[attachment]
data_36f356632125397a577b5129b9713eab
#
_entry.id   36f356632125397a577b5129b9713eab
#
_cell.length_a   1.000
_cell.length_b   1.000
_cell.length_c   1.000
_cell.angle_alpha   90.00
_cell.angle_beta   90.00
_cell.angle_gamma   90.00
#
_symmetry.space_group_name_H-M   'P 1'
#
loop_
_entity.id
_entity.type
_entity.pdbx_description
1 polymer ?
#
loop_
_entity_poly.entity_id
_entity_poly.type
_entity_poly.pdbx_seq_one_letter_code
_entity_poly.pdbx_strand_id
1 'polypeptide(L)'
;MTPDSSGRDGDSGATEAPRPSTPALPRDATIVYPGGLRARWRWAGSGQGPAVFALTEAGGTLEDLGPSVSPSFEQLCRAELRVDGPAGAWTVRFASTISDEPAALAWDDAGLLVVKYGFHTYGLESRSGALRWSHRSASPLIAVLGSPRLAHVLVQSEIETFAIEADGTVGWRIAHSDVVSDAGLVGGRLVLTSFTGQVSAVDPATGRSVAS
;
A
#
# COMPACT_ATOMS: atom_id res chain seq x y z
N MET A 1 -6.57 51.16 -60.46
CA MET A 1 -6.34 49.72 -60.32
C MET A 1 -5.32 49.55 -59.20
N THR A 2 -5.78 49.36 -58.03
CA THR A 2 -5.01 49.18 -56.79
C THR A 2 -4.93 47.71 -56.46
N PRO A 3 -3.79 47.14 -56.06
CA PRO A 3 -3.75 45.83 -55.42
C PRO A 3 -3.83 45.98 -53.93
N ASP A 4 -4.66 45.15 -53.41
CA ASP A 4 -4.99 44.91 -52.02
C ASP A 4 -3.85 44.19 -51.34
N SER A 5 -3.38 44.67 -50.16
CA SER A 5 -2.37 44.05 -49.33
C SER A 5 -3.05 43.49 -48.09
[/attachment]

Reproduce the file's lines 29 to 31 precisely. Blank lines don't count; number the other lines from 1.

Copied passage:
#
# COMPACT_ATOMS: atom_id res chain seq x y z
N MET A 1 -6.57 51.16 -60.46